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Is it time to spell out the 'F' Word?

Making sure that female talent in the workplace is properly cultivated requires a concerted effort. Nicky Garcea of people management firm, Capp, offers some tips to make it happen...

by Nicky Garcea
Last Updated: 19 Sep 2012

When Annie Lenox addressed business leaders on the centenary of International Women’s Day on 8 March, 2011, she asked all the feminists to stand. The room’s response was stillness, few women stood and supported ‘feminism’. It seems it is something which UK female business leaders seek to disassociate themselves from. 

Arguably in business you want to be seen as equal, not singled out or held back because you are a woman. Sadly male employees are still leading the way in personal development and career progression, with little support given to younger women to climb the career ladder. Overlooking true potential and taking a back seat to male colleagues is a common trait.

I believe that realising the true potential of female leadership and helping to develop talent relies on strong support internally from senior women, who must take the responsibility to hold the door open for their colleagues.
Top tips for developing talent: 

Be a sponsor – Seek to sponsor female talent. This might be at work or in your social network or family. Many fathers have found that it wasn’t until they had a daughter that their interest in developing female leaders was sparked. Be aware of the women around you who would benefit from your mentorship or sponsorship.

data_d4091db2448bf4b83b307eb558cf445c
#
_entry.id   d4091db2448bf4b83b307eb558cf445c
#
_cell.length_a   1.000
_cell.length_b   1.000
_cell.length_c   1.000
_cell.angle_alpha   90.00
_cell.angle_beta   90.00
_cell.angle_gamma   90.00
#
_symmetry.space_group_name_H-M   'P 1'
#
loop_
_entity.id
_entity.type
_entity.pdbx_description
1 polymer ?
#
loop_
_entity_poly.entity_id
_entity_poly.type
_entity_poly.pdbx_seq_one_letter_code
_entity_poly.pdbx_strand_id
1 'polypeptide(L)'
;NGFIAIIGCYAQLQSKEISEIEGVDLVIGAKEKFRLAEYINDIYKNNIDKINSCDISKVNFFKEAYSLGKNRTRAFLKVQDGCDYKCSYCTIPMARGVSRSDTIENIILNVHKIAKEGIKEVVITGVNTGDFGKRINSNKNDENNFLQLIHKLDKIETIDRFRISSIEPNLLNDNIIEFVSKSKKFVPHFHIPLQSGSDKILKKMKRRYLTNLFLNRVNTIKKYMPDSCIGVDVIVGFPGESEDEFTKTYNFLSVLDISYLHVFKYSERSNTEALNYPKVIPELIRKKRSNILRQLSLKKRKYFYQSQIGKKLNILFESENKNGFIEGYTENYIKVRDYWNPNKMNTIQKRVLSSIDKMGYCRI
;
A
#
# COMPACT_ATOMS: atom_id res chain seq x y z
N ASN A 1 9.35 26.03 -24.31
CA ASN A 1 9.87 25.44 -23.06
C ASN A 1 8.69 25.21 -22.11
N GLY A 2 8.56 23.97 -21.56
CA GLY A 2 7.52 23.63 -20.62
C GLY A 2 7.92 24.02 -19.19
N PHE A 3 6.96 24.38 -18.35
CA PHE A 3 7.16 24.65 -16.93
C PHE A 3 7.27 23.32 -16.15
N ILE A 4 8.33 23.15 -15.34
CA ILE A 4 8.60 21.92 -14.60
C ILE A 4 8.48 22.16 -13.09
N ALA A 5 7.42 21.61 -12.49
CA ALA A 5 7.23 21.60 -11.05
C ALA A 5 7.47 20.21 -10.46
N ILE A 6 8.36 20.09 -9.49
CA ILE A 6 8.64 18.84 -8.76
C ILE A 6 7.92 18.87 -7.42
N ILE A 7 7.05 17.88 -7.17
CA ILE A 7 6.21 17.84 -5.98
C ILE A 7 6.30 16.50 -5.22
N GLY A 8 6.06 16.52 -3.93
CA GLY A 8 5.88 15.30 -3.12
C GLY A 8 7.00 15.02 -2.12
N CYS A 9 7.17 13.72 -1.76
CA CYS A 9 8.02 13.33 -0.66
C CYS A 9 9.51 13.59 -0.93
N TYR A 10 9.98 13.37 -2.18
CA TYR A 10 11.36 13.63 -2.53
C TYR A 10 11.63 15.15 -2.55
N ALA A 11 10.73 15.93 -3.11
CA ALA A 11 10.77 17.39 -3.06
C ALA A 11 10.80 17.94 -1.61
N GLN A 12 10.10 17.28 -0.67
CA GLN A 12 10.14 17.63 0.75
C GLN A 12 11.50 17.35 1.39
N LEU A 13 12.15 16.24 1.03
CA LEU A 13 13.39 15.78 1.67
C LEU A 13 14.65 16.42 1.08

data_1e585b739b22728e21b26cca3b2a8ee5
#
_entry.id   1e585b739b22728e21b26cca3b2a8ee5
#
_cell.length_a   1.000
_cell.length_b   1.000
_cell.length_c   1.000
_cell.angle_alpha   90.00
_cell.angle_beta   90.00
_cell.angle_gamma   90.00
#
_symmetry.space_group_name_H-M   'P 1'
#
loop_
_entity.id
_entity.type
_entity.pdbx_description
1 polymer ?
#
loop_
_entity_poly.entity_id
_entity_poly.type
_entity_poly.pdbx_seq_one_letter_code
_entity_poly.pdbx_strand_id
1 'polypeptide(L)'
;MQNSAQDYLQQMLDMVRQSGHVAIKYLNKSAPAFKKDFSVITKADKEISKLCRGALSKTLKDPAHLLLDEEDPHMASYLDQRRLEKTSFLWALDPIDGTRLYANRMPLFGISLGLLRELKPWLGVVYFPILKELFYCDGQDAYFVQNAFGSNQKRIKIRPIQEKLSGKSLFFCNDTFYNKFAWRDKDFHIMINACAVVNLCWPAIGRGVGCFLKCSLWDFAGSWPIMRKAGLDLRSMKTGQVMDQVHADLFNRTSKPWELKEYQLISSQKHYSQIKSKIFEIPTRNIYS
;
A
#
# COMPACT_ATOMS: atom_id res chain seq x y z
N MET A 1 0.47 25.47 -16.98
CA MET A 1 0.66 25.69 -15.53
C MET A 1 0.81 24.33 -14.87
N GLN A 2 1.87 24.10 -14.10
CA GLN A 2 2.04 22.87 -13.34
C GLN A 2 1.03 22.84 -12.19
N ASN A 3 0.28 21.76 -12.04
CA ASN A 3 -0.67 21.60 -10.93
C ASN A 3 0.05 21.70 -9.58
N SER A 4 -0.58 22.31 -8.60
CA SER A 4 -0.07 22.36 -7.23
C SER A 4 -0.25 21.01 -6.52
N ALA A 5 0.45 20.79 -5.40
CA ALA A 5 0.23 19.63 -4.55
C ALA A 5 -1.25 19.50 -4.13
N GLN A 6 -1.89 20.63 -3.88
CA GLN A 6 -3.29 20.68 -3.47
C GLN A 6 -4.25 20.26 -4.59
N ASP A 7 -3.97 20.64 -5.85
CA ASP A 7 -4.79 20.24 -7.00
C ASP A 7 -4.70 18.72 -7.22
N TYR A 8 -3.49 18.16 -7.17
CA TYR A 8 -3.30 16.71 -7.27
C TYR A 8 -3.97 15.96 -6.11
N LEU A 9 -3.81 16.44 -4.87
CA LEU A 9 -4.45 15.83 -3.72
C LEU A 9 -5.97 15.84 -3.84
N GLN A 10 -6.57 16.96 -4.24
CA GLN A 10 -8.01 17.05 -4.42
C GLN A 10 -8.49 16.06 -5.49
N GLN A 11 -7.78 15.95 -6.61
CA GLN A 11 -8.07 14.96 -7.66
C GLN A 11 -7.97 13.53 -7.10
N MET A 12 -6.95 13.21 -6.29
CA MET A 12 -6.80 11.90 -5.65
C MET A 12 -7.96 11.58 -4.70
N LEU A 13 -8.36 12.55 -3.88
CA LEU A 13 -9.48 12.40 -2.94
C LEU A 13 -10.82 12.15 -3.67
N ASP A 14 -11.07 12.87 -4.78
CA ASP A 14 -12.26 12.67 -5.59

Give feedback – Offer the emerging female talent feedback. Be particularly attuned to when they might be overly apologetic or give their power away. Share with them the impact that this has on their capacity to influence and encourage them to be stronger with their convictions. 

Encourage authenticity – Let the female talent develop their ‘own’ leadership style. Emerging female talent will often believe they have to take on the characteristics of the dominant culture, which will often be male. Encourage political astuteness, but not to the detriment of young talent losing the essence of themselves. 

Spot Strengths – Take a note of the things that emerging females do well and support them to expose their strengths. Early in our careers we often can get bogged down ‘gap filling’, focusing on weaknesses. Although critical areas for development shouldn’t be ignored, this shouldn’t be to the detriment of excelling the development of strengths. 

Push – Women typically want to make sure they have developed all the required skills before putting themselves forward for the next challenge. Try to push and nudge the women around you to take risks and seek new career opportunities before they are fully ready. Taking people to a developmental edge (with mentoring and support) is when they will truly grow as leaders.

 

Nicky Garcea is from people management consultancy, Capp

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